Concern over exploitation and depletion of scarce resources

emerges because when products get smaller and the components that include the rare materials reach the nanoscale, economy is the not the most urgent issue but increased usage of rare materials like Galium, fullerens, scandium may be foreseen due to the expected widespread use of nanotechnological products, the recycling will be more difficult , resulting in non-recoverable dissemination of scarce resources.

The fact that the extraction of most rare materials uses more energy and generates more waste than more abundant materials is reflected in the energy intensity of a range of materials


Energy intensity of materials (MJ/kg)













Epoxy resin












Carbon Nanotube Safety

Nanoscale silver followed by carbon (including carbon nanotubes and fullerenes), and zinc (including zinc oxide), titanium (including titanium dioxide), silica and gold are the most widely used in nanotech products.

These spaghetti-like structures are carbon nanotubes viewed under an electron microscope (Photo by Anastasios John Hart)

Writing in the journal Nature Nanotechnology, a research team found that long carbon nanotubes, when injected into the body cavities of mice, could behave in a way similar to the way asbestos fibers behave when inhaled in sufficient quantity, forming lesions that, in the case of asbestos, lead to mesothelioma (a lung cancer that can take 30-40 years to appear following exposure), with an exception in shorter or curly nanotubes.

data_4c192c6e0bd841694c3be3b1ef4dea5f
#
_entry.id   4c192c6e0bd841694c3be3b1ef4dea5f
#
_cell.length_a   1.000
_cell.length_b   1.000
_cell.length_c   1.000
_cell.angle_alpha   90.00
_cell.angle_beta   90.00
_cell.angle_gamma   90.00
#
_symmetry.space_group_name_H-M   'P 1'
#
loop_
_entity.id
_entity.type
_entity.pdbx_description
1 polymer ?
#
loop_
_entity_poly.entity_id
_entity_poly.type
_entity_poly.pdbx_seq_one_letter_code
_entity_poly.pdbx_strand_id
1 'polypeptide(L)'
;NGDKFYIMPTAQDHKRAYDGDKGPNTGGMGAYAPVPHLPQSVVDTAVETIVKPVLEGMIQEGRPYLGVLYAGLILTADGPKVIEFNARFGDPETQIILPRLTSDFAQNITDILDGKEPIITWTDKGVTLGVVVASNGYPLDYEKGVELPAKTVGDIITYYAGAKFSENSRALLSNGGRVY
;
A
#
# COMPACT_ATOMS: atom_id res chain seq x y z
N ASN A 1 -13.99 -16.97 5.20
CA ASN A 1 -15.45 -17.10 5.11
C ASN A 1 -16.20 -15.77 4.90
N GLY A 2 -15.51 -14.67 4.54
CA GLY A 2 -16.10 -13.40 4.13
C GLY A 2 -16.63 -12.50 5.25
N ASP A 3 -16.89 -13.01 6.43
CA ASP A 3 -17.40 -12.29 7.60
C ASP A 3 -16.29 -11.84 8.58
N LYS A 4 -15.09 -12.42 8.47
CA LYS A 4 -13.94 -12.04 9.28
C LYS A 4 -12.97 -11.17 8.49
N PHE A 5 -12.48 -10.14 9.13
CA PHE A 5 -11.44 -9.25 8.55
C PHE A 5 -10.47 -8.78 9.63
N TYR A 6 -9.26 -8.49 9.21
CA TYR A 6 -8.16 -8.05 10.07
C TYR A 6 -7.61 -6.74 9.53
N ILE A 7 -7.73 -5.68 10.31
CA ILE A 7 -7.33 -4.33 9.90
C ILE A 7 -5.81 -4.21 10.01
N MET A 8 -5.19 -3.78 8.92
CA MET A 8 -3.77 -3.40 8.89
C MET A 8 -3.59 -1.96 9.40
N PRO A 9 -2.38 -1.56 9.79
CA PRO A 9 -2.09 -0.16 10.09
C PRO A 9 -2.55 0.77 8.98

(Widespread exposure to asbestos has been described as the worst occupational health disaster in U.S. history and the cost of asbestos-related disease is expected to exceed $200 billion, according to major U.S. think tank RAND Corporation.

Asbestos fibers are harmful because they are thin enough to penetrate deep into the lungs, but sufficiently long to confound the lungs’ built-in clearance mechanisms for getting rid of particles.)

Despite a 2006 worldwide investment of $12.4 billion in nanotech R&D, comparatively little was spent on examining nanotechnology’s potential environmental, health and safety risks.